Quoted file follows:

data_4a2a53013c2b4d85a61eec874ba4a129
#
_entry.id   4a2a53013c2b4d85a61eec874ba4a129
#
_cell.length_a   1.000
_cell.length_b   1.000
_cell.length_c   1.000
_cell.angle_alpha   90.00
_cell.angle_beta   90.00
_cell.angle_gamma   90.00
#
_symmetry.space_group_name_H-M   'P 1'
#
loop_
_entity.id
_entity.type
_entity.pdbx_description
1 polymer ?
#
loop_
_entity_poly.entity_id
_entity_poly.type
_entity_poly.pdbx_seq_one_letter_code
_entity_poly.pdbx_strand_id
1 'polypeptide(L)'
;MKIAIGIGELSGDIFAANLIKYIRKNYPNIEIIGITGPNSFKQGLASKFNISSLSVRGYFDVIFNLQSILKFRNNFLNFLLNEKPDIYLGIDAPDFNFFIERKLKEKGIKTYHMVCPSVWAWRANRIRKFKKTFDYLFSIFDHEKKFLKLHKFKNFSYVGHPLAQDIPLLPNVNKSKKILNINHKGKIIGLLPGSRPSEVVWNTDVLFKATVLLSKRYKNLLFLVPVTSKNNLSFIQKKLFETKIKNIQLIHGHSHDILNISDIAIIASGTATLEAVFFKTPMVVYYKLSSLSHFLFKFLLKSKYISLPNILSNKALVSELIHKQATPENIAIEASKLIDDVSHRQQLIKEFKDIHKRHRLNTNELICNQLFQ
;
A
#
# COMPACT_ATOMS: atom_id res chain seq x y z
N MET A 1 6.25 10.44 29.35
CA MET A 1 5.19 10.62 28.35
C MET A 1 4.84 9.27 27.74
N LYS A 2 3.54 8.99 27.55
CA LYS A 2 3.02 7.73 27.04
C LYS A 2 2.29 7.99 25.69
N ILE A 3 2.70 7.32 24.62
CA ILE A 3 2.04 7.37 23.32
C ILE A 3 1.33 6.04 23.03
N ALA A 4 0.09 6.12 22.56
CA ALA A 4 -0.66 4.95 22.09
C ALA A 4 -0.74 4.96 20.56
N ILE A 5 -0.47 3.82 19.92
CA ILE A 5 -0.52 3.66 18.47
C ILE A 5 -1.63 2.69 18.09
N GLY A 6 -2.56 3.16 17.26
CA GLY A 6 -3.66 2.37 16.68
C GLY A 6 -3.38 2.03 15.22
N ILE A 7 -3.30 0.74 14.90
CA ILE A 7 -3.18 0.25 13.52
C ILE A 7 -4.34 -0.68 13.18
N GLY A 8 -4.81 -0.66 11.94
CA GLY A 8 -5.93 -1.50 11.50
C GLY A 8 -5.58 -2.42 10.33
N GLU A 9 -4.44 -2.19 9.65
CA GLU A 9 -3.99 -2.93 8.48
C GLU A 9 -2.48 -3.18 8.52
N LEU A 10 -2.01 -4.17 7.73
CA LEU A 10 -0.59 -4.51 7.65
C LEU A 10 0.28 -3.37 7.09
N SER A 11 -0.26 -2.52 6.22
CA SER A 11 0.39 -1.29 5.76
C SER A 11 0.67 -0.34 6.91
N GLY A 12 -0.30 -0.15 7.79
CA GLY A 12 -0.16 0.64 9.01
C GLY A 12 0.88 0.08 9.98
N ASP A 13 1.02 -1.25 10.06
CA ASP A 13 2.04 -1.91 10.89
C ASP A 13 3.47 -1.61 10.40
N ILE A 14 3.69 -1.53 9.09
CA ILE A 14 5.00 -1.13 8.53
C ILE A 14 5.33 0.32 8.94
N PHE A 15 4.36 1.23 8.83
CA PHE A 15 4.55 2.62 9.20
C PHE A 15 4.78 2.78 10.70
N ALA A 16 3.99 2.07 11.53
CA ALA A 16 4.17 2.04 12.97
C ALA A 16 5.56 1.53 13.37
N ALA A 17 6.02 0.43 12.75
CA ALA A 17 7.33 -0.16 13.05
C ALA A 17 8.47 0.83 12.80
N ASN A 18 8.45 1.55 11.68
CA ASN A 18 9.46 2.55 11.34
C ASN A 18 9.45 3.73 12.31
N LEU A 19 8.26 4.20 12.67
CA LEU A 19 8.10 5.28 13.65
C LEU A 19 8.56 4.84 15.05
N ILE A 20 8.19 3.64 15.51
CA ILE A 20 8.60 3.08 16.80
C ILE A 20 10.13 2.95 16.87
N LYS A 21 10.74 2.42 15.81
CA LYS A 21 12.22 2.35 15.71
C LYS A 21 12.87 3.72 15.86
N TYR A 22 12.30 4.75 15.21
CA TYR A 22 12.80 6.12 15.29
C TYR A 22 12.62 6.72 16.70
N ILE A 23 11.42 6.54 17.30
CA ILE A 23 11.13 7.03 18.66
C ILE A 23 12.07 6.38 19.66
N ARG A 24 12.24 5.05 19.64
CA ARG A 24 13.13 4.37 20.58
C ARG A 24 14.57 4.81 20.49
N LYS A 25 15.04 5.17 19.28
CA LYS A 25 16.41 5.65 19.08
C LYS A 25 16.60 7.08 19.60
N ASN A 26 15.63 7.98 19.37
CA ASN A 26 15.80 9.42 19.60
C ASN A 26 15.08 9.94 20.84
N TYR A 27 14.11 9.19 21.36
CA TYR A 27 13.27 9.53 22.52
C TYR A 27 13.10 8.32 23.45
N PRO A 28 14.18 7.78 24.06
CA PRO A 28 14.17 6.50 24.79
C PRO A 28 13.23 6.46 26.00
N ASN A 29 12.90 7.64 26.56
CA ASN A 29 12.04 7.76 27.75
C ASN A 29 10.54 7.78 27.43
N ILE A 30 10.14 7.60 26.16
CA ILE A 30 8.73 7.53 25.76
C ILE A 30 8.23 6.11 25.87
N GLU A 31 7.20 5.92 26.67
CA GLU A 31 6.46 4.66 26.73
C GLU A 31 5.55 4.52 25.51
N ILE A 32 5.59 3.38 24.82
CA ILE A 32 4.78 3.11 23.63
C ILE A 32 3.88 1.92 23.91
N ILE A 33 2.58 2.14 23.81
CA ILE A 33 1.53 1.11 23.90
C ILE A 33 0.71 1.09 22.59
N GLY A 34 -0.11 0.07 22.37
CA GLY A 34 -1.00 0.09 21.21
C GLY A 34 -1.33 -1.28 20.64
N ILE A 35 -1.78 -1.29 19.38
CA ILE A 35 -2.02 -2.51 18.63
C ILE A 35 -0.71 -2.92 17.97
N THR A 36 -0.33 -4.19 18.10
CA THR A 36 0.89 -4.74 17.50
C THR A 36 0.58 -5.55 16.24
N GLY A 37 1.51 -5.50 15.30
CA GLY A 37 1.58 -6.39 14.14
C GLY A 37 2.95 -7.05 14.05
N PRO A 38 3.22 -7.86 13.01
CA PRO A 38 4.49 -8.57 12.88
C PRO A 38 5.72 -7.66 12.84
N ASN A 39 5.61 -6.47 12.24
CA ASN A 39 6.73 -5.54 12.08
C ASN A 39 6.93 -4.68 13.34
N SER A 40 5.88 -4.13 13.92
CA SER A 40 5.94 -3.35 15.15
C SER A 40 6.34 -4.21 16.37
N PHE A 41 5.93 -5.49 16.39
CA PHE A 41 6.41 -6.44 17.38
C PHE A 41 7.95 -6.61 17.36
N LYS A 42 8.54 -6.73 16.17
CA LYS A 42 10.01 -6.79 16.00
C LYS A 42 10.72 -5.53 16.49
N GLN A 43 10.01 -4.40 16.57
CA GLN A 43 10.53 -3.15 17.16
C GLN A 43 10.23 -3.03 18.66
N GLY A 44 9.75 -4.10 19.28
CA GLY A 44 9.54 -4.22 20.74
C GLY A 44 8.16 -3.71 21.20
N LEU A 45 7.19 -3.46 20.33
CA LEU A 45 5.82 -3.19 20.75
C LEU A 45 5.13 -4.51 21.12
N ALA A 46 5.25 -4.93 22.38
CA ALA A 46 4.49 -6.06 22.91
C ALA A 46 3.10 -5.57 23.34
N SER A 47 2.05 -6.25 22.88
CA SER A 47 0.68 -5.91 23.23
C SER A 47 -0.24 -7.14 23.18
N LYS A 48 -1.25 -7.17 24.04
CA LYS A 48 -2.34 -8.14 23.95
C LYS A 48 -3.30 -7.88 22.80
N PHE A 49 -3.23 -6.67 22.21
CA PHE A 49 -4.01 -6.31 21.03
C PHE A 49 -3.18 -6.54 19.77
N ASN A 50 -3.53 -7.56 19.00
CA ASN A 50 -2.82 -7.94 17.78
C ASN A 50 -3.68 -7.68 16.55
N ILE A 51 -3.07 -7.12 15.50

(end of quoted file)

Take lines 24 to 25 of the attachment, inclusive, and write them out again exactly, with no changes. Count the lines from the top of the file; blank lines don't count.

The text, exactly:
_entity_poly.pdbx_strand_id
1 'polypeptide(L)'